Sunset-inspired scenes on the Miami beachfront, kaleidoscopic Sol LeWitt artworks wrapping interiors, rippling wooden furniture produced by artisans across Botswana – a host of activations, events and exhibitions were evidence of fashion brands at Design Miami and Art Basel Miami Beach 2021. Houses including Saint Laurent, Loewe and Fendi were all on hand to inspire in the city synonymous with mammoth art sales and art deco. Here we present the Miami marvels of the fashion world.

Fashion brands at Design Miami and Art Basel Miami Beach 2021

Saint Laurent Rive Droite

Fashion brands at Design Miami and Art Basel Miami Beach 2021 Saint Laurent Sho Shibuya exhibition

Fashion brands at Design Miami and Art Basel Miami Beach Sho Shibuya works in Saint Laurent showroom

Sho Shibuya’s globally renowned Sunrise from a Small Window series, which began as the world entered its second month of lockdown in April 2020, features abstract gradient blocks of colour, painted obscurely over the front page of the The New York Times. The series was born out of a daily meditation on the contrast between the stable morning sky and the increasingly chaotic news cycle. Poignant pieces include a newspaper with the headline ‘Biden Beats Trump’ accented with an optimistic rectangle of colour, evoking an orange sun illuminating a serene blue sky; and a front page bearing the headline ‘Trump Incites Mob’, next to a bloody red rectangle, the outline of a punch through the paper. 

A host of works from the Sunrise from a Small Window series are housed inside a futuristic red box on Miami Beach, as part of Saint Laurent’s ‘55 Sunrises’ exhibition. The show – which includes two new artworks by New York-based Shibuya, founder of brand design studio Placeholder – commemorates the 55th anniversary of the opening of Saint Laurent’s first Rive Gauche ready-to-wear boutique in Paris. The new works are inspired by the brand’s original logo and evoke a window through which the tones of the sunrise filter through.

Loewe

Fashion brands at Design Miami and Art Basel Miami Beach 2021 Loewe boutique reopening

Fashion brands at Design Miami and Art Basel Miami Beach 2021 Loewe Sol LeWitt

Loewe’s Miami Design District store, which opened in 2015 and has played host as a gallery space to artists including Anthea Hamilton, Paul Nash, Lucie Rie and Rose Wyli, Ian Godfrey, Andrea Büttner and Anne Low, has reopened as a renovated space, with a large-scale artwork by American conceptualist pioneer Sol LeWitt.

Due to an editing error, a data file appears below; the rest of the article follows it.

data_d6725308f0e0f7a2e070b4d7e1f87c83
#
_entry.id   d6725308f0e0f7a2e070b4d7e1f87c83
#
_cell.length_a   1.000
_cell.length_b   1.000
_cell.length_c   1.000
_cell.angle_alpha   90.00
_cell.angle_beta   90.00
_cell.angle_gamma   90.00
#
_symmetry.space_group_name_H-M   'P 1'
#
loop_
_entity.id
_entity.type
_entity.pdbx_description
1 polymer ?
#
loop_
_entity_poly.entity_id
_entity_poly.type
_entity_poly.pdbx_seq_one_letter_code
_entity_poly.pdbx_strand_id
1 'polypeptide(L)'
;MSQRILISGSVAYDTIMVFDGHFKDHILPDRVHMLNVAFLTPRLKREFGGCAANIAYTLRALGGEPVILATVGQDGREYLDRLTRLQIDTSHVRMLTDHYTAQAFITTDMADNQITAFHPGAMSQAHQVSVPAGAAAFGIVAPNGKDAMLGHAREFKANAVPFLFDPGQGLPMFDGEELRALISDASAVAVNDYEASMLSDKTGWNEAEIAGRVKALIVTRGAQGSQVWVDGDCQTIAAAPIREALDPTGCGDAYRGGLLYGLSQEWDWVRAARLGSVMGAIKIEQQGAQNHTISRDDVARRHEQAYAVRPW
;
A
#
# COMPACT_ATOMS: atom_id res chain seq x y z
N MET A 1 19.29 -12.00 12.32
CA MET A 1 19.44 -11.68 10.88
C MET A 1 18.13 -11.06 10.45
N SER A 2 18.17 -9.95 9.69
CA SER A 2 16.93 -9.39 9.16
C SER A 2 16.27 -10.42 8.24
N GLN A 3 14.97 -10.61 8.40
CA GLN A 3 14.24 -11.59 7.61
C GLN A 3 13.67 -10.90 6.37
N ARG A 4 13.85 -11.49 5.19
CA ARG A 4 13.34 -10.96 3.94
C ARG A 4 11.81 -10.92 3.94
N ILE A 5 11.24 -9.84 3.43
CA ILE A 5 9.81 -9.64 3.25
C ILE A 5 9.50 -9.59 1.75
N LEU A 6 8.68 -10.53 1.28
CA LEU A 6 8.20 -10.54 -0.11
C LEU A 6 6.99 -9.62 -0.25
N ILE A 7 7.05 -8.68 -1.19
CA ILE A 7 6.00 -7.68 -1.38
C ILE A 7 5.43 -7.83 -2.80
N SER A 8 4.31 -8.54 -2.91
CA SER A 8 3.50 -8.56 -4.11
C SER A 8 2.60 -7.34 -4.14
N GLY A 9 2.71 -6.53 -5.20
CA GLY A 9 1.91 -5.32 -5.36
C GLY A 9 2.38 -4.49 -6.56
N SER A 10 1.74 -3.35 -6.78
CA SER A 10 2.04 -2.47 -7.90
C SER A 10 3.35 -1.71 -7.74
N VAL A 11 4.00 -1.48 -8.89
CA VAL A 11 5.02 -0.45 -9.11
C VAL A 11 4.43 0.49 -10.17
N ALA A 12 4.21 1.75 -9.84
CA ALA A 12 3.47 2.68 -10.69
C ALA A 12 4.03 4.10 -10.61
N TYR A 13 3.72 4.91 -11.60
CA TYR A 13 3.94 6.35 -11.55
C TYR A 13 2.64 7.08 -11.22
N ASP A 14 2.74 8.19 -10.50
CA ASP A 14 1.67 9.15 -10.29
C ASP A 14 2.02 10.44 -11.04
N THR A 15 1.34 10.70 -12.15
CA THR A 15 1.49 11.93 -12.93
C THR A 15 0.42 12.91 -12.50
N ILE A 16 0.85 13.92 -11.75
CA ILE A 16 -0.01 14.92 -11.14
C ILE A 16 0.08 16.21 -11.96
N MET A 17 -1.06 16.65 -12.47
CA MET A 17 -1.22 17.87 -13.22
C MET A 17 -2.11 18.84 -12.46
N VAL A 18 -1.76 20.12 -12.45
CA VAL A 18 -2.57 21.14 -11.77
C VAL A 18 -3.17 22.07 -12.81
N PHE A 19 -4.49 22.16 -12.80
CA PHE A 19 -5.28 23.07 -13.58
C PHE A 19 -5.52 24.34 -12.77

The graphic acrylic bands of Wall Drawing #1138 (2004) wrap the interior walls of the boutique’s interior in bold hues, marking Loewe’s commitment to creating striking retail spaces that showcase its collection of art and design. Similarly, pieces by Erika Verzutti, Loewe Foundation Craft Prize 2021 finalist Takuro Kuwata, and Sir Edwin Lutyens populate the brand’s newly opened Lisbon store in Portugal. The Miami boutique’s glass façade offers passers-by a glimpse of the large-scale Sol LeWitt work, alongside 20 black ceramic vessels by Japanese artist Kenta Anzai.

Fendi

Fashion

Fashion brands at Design Miami and Art Basel Miami Beach 2021 Fendi and Mabeo collaboration

Top, three pieces from Peter Mabeo’s collaboration with Fendi, one of the standouts from fashion brands at Design Miami. Above, installation view at Design Miami. From left: Gabi-Gabi sculpture, prototype of the ‘Foro’ chair in clay, ‘Loma’ stool and ‘Maduo’ chair. Photography: Robin Hill 

Designed by Peter Mabeo and produced by artisans across Botswana, the Fendi Mabeo collaboration is a ten-piece collection exploring local craft and pushing traditional techniques and materials in new directions. The collection includes the Gabi-Gabi sculpture, a large-scale centrepiece made of galvanised metal sheet, and recreated in a smaller version in the ‘Gabinyana’ brass table lamp; and the ‘Shiya’ seat, made of panga panga wood and plywood. Reaching into different experimental territories is the ‘Foro’ chair, which moves away from the idea of a clay object being a monolith and instead uses the material to create an archetypal seat (an additional version is made of panga panga wood).

Looking at the pieces in this collaboration is like exploring a map of craft in Botswana, as Mabeo called upon an extended network of artisans to bring each design to life. ‘We’ve travelled all over the country, we’ve engaged basket weavers, metal workers, people practising ancient techniques, as well as our local wood and metal artisans,’ he explains. Human connections were key to bringing the pieces together, he adds: ‘I didn’t want to just employ the materials for the sake of it, but to create an opportunity to engage with the craftspeople who are still custodians of these techniques, going back so long.’ Writer: Rosa Bertoli §